When the COVID-19 pandemic first hit, it seemed like one of the rare events that affected everyone in the same way. It was democratic, in a sense: it changed everyone's lives, and couldn’t discriminate between its victims… or so it seemed.
Across many countries, the true inequity of the pandemic was only revealed months later. While we were all vulnerable to serious illnesses, losing loved ones, prolonged anxiety and economic distress, some of us were better able to isolate ourselves than others, as well as access healthcare, work remotely, and spend time with loved ones.
Across the world, one community that was disproportionately affected by the virus was migrant workers. In Singapore, the asymmetrical impact of the pandemic on migrant workers, including more than 300,000 construction and shipyard workers from neighbouring countries, caught our attention when the COVID-19 virus ran rampant throughout crowded dormitories in April 2020.
The inability to isolate themselves made these foreign labourers more exposed than most. And whether or not they did contract the virus, there were other challenges such as being subject to significant restrictions on their movement and obtaining appropriate mental healthcare throughout this highly distressing episode.
Much was done to address some of their challenges. Many started campaigns online to raise donations to support these workers. Meanwhile, volunteers also banded together to donate food and clothing to them. Alongside long-established organisations in this area, many members of the public also advocated for improved conditions for these workers.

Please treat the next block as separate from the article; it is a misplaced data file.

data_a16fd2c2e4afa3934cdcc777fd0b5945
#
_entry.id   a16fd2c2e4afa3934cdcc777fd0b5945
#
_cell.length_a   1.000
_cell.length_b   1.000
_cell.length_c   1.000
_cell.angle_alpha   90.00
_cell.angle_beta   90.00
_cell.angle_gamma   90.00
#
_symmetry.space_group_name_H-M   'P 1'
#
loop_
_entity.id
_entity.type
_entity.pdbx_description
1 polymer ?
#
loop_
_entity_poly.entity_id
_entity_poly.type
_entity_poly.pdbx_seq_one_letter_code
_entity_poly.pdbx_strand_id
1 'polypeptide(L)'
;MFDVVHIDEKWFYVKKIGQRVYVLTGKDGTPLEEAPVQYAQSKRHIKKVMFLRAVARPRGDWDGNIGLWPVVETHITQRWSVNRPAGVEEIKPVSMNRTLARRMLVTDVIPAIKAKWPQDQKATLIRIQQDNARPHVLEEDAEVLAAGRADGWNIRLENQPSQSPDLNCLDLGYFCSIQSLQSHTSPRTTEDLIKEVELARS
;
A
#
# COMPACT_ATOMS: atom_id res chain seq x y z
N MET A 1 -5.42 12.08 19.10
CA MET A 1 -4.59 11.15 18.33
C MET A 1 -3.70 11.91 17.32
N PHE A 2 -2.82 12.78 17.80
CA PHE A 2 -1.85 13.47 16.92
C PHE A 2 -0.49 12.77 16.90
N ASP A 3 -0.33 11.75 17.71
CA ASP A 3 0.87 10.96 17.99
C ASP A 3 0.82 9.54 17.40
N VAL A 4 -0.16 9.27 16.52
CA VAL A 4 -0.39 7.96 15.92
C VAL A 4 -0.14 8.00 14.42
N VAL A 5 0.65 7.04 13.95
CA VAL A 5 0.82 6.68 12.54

At the same time, the Government paid close attention to the community, ensuring that most of the community was vaccinated early, establishing dedicated health care centres and relooking dormitory standards, amongst other things.
Nevertheless, many challenges remain for the community. Aside from the many restrictions still in place on their movement, deep seated structural issues also mean that many migrant workers will continue to be marginalised, working for low wages, struggling to negotiate fairly with their employers and living in significantly more cramped conditions than the average Singaporean.
A year and a half after the pandemic began, it is timely to revisit some of the challenges facing the community and to ask ourselves what more can be done to help them.
At Impact Films, we hope to provide a platform for different voices exploring such issues. We have partnered with *SCAPE’s National Youth Film Awards (NYFA), which has been a launchpad for up-and-coming young filmmakers in Singapore since 2015. Together, we have curated a deepdive into the issue featuring three short films by local filmmakers: Invisible Voices by Liu Longhao; Bangla by Nelia Phoon; and Kasih Sayang Untuk Layla by Nur Munawarah.
These films are from the NYFA Selection, and showcase the life of migrant workers from the perspective of a young and financially successful Singaporean; a snapshot of an injured migrant worker moonlighting at a struggling hawker stall; and the longing of a daughter ‘back home’ when her mother goes to work in Singapore. The humanity, thoughtfulness, and cinematography of these films made them perfect fits for our event.
For this edition of our short film social, we'll be showing films related to the challenges faced by migrant workers in Singapore. Please visit https://www.scape.sg/event/short-film-wpmw/ to register!
For this edition of our short film social, we'll be partnering with HOME, a local nonprofit that seeks to empower and provide support to migrant workers in Singapore. To learn more about their work, please visit https://www.home.org.sg/
We'll be sourcing our films from the rich library of films that have premiered at the National Youth Film Awards that highlight the challenges faced by migrant workers. To learn more about the awards and NYFA's initiatives, please visit https://www.scape.sg/me/nyfa/